TIF has increasingly been receiving questions from patients about the use of Thalidomide in the treatment of thalassaemia, based on the information that some clinics have been treating patients with this drug.
TIF wants to clarify and insist that there are no controlled clinical studies to support the use of Thalidomide as a standard of care for the treatment of thalassaemia. The potential that Thalidomide may have as a treatment option for thalassaemia is, currently, only based on case studies. This means that Thalidomide has only been tested in a limited number and specific groups of patients across the world, mainly in India and China, and so results on its efficacy and potential side-effects are limited and not representative.
Facts about Thalidomide:
In the 1950s and the early 1960s, thalidomide was used to treat morning sickness during pregnancy but it was found to cause severe birth defects (malformation/ teratogenesis) and early death in infants and was so removed from the market. Based on these facts, patients taking thalidomide for any reason must take appropriate actions toprevent pregnancy while taking thalidomide.
Now, decades later, thalidomide is being used to treat certain skin conditions and cancer. It’s being investigated as a treatment for many other disorders. Specifically, thalidomide (Thalidomid) is approved by the Food and Drug Administration (FDA) and the European Medicines Agency (EMA) for treating:
- Skin lesions caused by leprosy (erythema nodosum leprosum)
- Multiple myeloma (a cancer of the bone marrow)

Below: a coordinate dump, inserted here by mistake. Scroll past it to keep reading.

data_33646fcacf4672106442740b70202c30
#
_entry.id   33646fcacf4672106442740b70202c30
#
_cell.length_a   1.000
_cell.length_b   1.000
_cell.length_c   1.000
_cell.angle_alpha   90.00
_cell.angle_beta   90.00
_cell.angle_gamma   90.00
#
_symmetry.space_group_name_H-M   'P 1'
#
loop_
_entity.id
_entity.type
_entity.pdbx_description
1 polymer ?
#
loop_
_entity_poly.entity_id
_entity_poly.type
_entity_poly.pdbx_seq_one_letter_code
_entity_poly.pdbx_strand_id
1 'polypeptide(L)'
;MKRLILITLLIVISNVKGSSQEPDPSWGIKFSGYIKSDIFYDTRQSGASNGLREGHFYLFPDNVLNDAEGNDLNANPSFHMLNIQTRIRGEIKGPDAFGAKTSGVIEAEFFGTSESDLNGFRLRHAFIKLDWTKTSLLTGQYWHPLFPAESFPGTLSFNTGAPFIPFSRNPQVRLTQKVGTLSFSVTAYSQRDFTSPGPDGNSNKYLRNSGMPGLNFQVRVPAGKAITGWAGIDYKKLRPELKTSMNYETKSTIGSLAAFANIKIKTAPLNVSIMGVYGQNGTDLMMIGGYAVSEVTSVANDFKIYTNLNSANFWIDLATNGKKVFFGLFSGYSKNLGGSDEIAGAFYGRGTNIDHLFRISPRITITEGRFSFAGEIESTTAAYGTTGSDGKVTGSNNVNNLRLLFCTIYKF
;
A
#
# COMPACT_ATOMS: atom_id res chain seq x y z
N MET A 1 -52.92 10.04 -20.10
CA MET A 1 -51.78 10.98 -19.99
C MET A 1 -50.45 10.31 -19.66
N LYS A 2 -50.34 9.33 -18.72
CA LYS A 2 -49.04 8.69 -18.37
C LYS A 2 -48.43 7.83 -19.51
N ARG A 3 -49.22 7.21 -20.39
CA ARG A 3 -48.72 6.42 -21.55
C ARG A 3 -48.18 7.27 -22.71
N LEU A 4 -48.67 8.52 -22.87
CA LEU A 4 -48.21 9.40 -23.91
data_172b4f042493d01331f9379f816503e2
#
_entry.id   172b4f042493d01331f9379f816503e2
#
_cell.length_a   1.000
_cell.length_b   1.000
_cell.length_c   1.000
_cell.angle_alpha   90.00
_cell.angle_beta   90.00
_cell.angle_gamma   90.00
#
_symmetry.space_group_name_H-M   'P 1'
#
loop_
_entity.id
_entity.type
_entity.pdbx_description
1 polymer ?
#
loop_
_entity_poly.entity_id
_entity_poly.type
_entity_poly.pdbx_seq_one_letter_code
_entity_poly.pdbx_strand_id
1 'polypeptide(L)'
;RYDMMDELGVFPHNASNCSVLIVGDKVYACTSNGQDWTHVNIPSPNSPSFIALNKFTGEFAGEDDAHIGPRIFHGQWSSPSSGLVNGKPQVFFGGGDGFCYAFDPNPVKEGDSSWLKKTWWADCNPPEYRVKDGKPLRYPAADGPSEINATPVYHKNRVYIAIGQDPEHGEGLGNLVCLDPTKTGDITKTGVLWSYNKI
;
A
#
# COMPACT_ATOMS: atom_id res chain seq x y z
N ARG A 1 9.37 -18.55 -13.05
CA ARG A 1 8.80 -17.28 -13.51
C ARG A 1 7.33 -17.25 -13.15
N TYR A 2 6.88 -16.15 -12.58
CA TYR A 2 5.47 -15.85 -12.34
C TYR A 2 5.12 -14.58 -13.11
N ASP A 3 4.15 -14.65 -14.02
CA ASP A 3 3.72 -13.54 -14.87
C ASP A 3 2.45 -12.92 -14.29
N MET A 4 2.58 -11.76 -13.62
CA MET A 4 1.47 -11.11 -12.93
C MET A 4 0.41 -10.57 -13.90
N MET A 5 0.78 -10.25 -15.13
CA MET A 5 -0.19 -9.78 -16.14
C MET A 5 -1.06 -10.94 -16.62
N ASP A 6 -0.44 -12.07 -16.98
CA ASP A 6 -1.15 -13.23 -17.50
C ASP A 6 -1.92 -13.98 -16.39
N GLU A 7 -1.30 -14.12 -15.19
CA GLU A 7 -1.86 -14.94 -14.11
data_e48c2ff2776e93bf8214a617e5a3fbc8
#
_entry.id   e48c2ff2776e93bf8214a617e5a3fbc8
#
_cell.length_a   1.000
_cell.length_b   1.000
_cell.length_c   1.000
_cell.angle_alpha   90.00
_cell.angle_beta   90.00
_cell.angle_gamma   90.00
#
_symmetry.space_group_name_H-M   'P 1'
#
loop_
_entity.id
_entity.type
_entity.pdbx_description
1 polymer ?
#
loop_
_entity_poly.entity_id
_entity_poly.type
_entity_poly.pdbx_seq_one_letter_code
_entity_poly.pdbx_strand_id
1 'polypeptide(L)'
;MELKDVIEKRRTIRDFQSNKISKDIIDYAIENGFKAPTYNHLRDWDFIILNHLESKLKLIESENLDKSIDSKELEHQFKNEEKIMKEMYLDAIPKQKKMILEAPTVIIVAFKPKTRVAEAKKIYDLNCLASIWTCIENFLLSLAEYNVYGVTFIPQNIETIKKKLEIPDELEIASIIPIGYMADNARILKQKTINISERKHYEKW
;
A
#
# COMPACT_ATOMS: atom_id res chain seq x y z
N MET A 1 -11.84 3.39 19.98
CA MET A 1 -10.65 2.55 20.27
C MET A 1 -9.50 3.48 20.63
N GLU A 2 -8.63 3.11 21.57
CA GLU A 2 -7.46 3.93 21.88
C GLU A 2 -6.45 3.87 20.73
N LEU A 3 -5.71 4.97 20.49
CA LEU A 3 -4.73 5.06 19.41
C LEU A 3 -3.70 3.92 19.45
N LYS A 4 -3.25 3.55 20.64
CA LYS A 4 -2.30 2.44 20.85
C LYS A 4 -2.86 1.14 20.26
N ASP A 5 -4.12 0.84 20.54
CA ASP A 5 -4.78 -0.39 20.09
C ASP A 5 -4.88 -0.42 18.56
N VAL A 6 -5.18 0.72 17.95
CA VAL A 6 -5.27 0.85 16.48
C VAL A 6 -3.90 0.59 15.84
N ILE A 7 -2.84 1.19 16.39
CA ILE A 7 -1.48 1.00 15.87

To maintain our responsibility towards our global thalassaemia patients and ensure their safety, TIF only bases its recommendations to patients regarding medication and other forms of treatment on strong scientific evidence which derives from formal clinical trials and rigorous controls that test the safety and potential side effects of a drug and/procedures.
The Federation cannot take a formal stance on the matter of Thalidomide nor make any recommendation to patients as to whether thalassaemia patients should take thalidomide or not, until controlled clinical trials have been conducted to prove its efficacy as a treatment option for thalassaemia and determine potential side-effects, based on large international population samples and rigorous scientific controls.
Until then, TIF’s recommendations for patients and Healthcare Professionals is to act in line with scientifically proven standards of clinical care, as made available in the TIF Guidelines for the Management of Transfusion Dependent Thalassaemia and Guidelines for the Management of Non-Transfusion Dependent Thalassaemias